Just a few notes before we begin our Book Club discussion. The virus from last week really packed a punch. I am still feeling the effects, thus the late post. I did manage to publish a new movie review last week. The movie was a good one My Life Without Me. Watching movies is easier for me than reading entire books. So for a while we might see the Movie section grow more rapidly than the Book section of the Reviews page.
As we rejoin Evan Handler, he is engaging in his second battle with leukemia. Relpase carries its own distinct challenges. If the initial diagnosis seemed totally unfair, then to have the cancer recur after you have suffered so much, sacraficed so much and fought so valiantly, then relapse is certainly adding insult to injury. Evan struggles with these issues too. In addition he has to rectify why his own health has failed a second time even as he embraced portions of New Age philosophies that speak of personal responsibility for health and healing. In this case embracing the belief that learning to love yourself is a prerequisite condition towards healing yourself. But if this is true, is its corollary – that recurring disease implies that in some way you did not love yourself enough. That relapse is, in part, your responsibility also?
His adventures at Sloan Kettering continue to embarass me as a retired professional. A new oncology fellow rather callously renders an end-of-life discussion at his addled roommate at 5:30 in the morning. As his infection continues to baffle the medical staff, they start to distance themselves. I have seem this happen. I always thought that I was one of the “good nurses” and found myself wishing that I were working at the bedside once more, ready to help people through some of those crises moments.
I hope that everyone has meet a Dr Gee during their own episodes of illness. “There was a reverence in his touch…Dr. Gee practiced medicine as if he were attempting to commune with divinity.”
I was also struck by Evan’s realization of what his girlfriend had been going through as he lay for weeks in the hospital. He became more aware of what she was experiencing at his bedside beyound the role of stalwart supporter. Her psyche was already preparing itself for the possibility of his demise. And though he accepted it as entirely understandible and appropriate, healthy even, he had difficulty that he now saw in her eyes doubt as well as affection.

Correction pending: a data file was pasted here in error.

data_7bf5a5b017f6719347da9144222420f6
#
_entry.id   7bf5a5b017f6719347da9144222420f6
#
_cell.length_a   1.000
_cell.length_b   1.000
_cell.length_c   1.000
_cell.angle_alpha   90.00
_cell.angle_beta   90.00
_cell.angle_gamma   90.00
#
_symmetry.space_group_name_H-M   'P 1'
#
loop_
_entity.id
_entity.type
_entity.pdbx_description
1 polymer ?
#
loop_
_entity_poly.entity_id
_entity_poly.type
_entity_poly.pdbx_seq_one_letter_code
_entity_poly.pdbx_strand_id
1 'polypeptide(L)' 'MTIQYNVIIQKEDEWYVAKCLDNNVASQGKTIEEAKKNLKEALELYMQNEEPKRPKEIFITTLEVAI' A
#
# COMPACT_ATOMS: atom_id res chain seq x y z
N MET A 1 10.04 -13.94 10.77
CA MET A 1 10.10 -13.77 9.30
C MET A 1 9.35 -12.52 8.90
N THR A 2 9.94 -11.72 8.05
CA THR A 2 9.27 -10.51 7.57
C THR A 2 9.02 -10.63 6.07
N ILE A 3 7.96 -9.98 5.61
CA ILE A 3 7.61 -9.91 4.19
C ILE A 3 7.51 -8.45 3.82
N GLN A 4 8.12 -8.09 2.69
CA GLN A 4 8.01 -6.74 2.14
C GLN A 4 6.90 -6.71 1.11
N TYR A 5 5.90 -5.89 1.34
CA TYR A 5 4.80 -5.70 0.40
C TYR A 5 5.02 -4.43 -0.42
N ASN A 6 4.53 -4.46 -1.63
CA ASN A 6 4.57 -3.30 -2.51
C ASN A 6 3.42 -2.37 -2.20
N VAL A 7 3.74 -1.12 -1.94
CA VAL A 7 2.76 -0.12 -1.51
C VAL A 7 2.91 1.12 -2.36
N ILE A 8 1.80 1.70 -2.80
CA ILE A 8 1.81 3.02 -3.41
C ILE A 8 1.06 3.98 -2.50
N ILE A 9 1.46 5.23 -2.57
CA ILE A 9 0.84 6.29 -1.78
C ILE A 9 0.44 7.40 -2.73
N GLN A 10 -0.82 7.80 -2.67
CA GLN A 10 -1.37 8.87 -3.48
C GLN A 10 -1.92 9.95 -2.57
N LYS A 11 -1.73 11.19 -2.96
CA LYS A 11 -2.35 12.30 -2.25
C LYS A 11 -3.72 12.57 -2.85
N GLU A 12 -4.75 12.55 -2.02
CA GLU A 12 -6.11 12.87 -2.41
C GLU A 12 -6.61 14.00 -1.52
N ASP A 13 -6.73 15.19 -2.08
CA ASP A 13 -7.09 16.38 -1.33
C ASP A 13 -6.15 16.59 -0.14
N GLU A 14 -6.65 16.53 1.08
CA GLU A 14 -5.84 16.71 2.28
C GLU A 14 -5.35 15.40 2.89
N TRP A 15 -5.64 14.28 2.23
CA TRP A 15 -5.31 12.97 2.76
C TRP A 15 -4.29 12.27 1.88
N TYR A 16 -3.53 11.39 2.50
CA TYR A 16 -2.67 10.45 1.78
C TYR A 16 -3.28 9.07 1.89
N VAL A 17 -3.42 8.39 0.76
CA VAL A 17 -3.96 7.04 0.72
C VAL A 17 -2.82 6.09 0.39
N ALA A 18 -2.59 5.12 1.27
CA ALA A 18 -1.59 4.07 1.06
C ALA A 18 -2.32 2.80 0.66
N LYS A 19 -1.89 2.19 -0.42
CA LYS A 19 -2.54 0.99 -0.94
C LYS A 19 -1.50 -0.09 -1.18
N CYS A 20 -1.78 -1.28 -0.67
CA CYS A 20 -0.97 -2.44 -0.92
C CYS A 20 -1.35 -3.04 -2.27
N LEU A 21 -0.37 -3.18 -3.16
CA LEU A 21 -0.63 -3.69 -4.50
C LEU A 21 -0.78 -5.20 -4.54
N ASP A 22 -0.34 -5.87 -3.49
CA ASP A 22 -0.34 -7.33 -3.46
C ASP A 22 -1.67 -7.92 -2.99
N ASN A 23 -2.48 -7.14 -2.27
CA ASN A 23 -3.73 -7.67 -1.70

The contrast of his experience at Johns Hopkins with that at Memorial Sloan Kettering is evidence of how institutional philosophy can set the tone and standard of its institutional culture. The culture there, at least at the time, is more egalitarian and inclusive. Patients and families are included as co-authors of the process rather than objects of it. I think that this is evidence also of the different cultures of the general oncology world and the world of transplant. Transplant is borne of oncology but is newer, younger, and, of necessity, was obliged to look at the sick person in their totality. Transplant employs the concept of rebirth not just as a metaphor but also as a physiological reality.
Evan dreads, as I suspect many of us have, the loaming threat of fungal disease. As a cancer nurse, I had witnessed too often dangerous. intractible fingal infections. I remeber sharing with Tish, my own fear pf them when I was an immunocompromised patient.
His return to the Belvedere Hotel, where his parents and Jackie had been living in Baltimore for eight weeks, is triumphant and worry of inclusion in some movie. Indeed we have seen it before, the returning hero standing meekly before a cheering crowd. It recalls the scenes of triumph we all experienced when we left hospital.
Reading Assignment: finish the book’s final three chapters and Endnote.